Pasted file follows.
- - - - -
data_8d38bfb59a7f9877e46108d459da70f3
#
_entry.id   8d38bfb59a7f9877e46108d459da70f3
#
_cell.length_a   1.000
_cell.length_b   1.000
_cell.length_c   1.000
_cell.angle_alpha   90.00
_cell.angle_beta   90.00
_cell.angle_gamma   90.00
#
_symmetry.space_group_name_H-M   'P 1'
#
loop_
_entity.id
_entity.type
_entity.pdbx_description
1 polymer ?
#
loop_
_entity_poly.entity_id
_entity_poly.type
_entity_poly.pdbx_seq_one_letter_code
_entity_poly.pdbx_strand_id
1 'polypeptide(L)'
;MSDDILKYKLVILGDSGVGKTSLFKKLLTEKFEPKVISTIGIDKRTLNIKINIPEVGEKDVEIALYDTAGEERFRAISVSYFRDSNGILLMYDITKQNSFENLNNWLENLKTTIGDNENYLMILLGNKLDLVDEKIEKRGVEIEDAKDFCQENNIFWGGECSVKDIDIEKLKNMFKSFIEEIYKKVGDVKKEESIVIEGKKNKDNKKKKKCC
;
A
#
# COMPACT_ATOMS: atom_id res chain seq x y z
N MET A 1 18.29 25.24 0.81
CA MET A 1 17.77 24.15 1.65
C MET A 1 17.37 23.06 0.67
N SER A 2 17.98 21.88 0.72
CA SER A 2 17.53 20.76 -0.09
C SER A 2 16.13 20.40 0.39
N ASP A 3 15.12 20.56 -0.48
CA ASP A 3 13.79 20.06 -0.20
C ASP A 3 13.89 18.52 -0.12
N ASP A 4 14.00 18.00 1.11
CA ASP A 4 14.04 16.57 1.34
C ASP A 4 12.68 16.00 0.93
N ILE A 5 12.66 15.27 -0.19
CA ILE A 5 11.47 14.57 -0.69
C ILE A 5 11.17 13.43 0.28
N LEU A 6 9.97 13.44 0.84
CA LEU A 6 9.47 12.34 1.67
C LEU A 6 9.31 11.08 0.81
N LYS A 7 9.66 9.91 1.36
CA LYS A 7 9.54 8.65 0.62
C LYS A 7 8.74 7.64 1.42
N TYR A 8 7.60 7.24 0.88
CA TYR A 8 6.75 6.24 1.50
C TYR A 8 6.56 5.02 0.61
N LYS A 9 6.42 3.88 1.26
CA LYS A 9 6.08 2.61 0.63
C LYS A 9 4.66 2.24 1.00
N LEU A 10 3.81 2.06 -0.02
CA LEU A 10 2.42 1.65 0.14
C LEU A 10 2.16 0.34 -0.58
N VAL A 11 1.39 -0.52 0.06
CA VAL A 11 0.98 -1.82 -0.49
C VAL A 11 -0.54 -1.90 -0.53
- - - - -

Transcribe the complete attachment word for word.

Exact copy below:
data_8d38bfb59a7f9877e46108d459da70f3
#
_entry.id   8d38bfb59a7f9877e46108d459da70f3
#
_cell.length_a   1.000
_cell.length_b   1.000
_cell.length_c   1.000
_cell.angle_alpha   90.00
_cell.angle_beta   90.00
_cell.angle_gamma   90.00
#
_symmetry.space_group_name_H-M   'P 1'
#
loop_
_entity.id
_entity.type
_entity.pdbx_description
1 polymer ?
#
loop_
_entity_poly.entity_id
_entity_poly.type
_entity_poly.pdbx_seq_one_letter_code
_entity_poly.pdbx_strand_id
1 'polypeptide(L)'
;MSDDILKYKLVILGDSGVGKTSLFKKLLTEKFEPKVISTIGIDKRTLNIKINIPEVGEKDVEIALYDTAGEERFRAISVSYFRDSNGILLMYDITKQNSFENLNNWLENLKTTIGDNENYLMILLGNKLDLVDEKIEKRGVEIEDAKDFCQENNIFWGGECSVKDIDIEKLKNMFKSFIEEIYKKVGDVKKEESIVIEGKKNKDNKKKKKCC
;
A
#
# COMPACT_ATOMS: atom_id res chain seq x y z
N MET A 1 18.29 25.24 0.81
CA MET A 1 17.77 24.15 1.65
C MET A 1 17.37 23.06 0.67
N SER A 2 17.98 21.88 0.72
CA SER A 2 17.53 20.76 -0.09
C SER A 2 16.13 20.40 0.39
N ASP A 3 15.12 20.56 -0.48
CA ASP A 3 13.79 20.06 -0.20
C ASP A 3 13.89 18.52 -0.12
N ASP A 4 14.00 18.00 1.11
CA ASP A 4 14.04 16.57 1.34
C ASP A 4 12.68 16.00 0.93
N ILE A 5 12.66 15.27 -0.19
CA ILE A 5 11.47 14.57 -0.69
C ILE A 5 11.17 13.43 0.28
N LEU A 6 9.97 13.44 0.84
CA LEU A 6 9.47 12.34 1.67
C LEU A 6 9.31 11.08 0.81
N LYS A 7 9.66 9.91 1.36
CA LYS A 7 9.54 8.65 0.62
C LYS A 7 8.74 7.64 1.42
N TYR A 8 7.60 7.24 0.88
CA TYR A 8 6.75 6.24 1.50
C TYR A 8 6.56 5.02 0.61
N LYS A 9 6.42 3.88 1.26
CA LYS A 9 6.08 2.61 0.63
C LYS A 9 4.66 2.24 1.00
N LEU A 10 3.81 2.06 -0.02
CA LEU A 10 2.42 1.65 0.14
C LEU A 10 2.16 0.34 -0.58
N VAL A 11 1.39 -0.52 0.06
CA VAL A 11 0.98 -1.82 -0.49
C VAL A 11 -0.54 -1.90 -0.53